Our research inspires and promotes public understanding and enjoyment. To develop new and improved ways to communicate our research, we need to understand our audiences better, to define what they use our research for and what format they want it in. This will allow us to use the right approaches, technologies and media to communicate and engage with more people through our research.
Heritage sector research has a wide and diverse audience, including owners of heritage assets, and their advisors, decision-makers and planners, those working in other industries such as construction, power generation and agriculture, as well as other researchers, research groups, funding bodies and the general public. Each has differing requirements of research from the heritage sector, whether it is in a professional capacity, or more for enjoyment and recreation. Engaging audiences is about raising awareness and demonstrating the benefits of heritage to society – showing that across England, heritage gives people a sense of place, a sense of belonging, a sense of beauty, a sense of pride and a sense of well-being. Sector research must resonate with people so they in turn see heritage’s benefit to society.
Research will have impact if it helps us better understand the needs of our audiences – who they are, how they receive information, how they want to use it and how it inspires them – and look for evidence to show what impact the stories we can tell has on people. Better communication will engage a broader audience in all aspects of our work.
What is it about heritage that inspires peoples’ interest?
How do people, in a personal or a professional capacity, receive and use information, knowledge and insights which emerge from the study and care of the historic environment?
How can we provide multiple narratives that reflect the diversity of modern society and attitudes, and meet the needs of many audiences? How do we include the different perspectives of the audience in defining and explaining significance?
Heritage research, stories, insights, and case studies are made publically available through a rapidly growing number of different channels. Established routes such as conferences, journal articles, monograph publications and record systems, have been in continuous use for over a century, and retain great authority. Broadcast media and websites have been used to publicise heritage research for decades but new approaches, including social media, blogs, wikis, apps, webinars and podcasts, are now becoming increasingly common. Leading edge technologies such augmented and virtual reality, 3D modelling and printing, and haptic interfaces to provide touchable digital content are available. Adopting and adapting these approaches to publishing the results of heritage sector research may change the nature of the interaction between researchers and audiences in exciting and unanticipated ways.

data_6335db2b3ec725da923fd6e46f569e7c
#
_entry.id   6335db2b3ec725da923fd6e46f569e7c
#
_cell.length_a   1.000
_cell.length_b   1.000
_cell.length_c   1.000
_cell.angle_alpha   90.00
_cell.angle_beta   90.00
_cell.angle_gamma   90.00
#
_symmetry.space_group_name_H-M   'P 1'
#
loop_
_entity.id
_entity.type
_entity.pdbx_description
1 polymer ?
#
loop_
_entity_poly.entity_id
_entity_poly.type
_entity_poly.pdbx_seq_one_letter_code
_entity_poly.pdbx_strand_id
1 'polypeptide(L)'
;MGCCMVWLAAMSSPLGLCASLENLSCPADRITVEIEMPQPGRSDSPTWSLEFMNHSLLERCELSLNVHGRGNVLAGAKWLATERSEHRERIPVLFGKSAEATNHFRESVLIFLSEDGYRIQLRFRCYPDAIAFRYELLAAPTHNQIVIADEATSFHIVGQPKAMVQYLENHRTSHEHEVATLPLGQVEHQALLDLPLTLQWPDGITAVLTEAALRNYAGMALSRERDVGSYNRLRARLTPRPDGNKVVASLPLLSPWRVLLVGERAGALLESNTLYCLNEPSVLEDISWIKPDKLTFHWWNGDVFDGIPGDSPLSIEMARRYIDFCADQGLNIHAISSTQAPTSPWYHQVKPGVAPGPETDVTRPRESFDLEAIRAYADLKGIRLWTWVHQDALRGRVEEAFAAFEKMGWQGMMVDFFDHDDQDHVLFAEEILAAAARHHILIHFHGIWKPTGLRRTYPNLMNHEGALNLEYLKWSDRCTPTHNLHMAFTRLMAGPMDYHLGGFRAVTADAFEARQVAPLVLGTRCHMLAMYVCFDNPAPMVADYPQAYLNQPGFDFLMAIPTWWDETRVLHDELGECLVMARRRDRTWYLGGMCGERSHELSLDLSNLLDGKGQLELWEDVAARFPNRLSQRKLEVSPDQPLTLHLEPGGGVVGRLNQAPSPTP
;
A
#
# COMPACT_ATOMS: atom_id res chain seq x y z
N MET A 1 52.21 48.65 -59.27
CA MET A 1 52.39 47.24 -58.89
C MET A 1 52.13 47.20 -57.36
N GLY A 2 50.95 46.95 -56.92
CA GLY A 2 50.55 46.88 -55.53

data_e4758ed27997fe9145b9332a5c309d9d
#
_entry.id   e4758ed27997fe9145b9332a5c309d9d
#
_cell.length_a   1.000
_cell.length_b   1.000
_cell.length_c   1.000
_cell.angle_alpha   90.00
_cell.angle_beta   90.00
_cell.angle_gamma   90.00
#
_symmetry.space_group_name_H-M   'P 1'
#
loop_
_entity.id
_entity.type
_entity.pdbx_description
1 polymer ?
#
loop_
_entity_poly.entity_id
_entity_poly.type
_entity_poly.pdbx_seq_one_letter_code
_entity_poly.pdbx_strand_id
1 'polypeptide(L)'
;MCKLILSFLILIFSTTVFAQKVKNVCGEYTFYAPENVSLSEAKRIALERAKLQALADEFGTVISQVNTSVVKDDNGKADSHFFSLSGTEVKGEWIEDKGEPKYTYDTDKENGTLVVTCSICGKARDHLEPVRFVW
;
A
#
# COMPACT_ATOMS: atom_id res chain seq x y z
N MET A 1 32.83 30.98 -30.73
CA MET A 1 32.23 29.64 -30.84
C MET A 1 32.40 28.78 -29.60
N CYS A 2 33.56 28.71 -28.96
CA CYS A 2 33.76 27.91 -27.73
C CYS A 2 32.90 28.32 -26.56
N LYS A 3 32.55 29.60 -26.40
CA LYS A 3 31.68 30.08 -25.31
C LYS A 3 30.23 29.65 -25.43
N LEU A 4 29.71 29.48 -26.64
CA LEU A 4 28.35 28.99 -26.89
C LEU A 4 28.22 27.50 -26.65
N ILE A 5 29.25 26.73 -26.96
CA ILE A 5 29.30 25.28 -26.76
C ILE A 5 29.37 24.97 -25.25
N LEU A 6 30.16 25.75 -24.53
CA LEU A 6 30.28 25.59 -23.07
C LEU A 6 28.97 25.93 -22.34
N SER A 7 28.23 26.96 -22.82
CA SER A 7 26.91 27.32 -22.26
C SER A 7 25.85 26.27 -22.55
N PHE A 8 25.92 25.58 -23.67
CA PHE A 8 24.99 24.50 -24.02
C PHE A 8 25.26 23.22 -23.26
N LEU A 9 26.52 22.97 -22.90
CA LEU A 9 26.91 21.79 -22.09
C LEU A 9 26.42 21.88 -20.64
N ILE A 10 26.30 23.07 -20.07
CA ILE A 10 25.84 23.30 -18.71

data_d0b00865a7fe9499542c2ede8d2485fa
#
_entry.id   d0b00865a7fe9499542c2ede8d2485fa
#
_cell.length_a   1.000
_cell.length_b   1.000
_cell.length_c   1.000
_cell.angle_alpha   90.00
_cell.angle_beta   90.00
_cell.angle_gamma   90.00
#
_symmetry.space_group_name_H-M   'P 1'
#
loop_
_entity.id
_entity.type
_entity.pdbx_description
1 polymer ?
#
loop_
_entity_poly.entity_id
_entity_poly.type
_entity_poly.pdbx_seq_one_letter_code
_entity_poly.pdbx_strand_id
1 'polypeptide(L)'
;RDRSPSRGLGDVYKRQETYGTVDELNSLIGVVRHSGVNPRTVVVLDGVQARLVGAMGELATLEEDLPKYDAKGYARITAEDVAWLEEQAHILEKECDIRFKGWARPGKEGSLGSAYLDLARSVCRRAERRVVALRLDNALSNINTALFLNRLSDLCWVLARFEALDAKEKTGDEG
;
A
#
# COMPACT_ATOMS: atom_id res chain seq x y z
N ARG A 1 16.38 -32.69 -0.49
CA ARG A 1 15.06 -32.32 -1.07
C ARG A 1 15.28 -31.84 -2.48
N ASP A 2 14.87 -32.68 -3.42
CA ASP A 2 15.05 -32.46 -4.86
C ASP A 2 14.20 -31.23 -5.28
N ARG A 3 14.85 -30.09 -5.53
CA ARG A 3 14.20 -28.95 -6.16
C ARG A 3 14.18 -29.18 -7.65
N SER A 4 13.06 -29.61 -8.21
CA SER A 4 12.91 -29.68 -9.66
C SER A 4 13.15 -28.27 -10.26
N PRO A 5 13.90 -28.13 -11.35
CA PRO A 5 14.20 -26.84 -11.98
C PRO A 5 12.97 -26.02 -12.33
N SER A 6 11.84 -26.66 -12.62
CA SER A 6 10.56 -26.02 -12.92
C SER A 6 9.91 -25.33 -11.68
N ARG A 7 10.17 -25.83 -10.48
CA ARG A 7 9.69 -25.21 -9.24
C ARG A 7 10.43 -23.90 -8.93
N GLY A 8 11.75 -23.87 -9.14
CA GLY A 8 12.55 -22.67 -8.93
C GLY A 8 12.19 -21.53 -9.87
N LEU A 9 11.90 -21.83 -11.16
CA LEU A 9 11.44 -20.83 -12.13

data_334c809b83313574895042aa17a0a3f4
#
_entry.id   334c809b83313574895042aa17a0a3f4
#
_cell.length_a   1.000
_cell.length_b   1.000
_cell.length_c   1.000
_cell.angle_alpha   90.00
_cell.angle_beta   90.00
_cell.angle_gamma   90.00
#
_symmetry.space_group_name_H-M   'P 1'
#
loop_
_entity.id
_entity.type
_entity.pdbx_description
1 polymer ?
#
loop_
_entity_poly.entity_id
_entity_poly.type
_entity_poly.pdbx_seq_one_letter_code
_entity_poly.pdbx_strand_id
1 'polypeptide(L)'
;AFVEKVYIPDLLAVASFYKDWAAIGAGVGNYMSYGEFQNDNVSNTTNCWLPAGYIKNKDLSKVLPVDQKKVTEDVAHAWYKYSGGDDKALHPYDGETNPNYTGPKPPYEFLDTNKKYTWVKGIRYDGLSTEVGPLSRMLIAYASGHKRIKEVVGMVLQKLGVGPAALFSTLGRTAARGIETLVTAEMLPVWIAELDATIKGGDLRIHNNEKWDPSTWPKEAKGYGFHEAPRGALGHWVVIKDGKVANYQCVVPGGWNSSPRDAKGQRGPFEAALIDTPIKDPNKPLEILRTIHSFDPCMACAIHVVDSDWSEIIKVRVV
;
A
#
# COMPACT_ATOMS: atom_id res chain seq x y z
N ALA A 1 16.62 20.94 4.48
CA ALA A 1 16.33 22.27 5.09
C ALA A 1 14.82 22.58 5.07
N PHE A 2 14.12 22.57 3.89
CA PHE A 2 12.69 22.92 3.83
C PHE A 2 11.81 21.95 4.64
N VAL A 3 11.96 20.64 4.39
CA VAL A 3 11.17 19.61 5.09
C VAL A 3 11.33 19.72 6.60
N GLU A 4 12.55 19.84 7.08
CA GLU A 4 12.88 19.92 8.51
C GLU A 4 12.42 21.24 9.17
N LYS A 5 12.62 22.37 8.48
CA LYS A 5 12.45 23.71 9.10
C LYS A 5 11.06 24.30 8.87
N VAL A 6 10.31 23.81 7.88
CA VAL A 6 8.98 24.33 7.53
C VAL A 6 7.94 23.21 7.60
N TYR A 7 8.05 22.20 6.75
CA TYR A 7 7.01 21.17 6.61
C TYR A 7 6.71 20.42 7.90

Research will have impact if it helps us to keep abreast of developing media appropriate to reach the many audiences for heritage sector research and to develop innovative ways of providing high quality material, while ensuring the longevity of our research results and archive.
What new technologies can be deployed to unlock access to our historic environment and how can they best be brought to bear?
How can we learn from other organisations and sectors that produce content for public audiences?
How do we track the impact of new methods of communication?
How can innovative publication routes develop the archival and authoritative quality of established routes?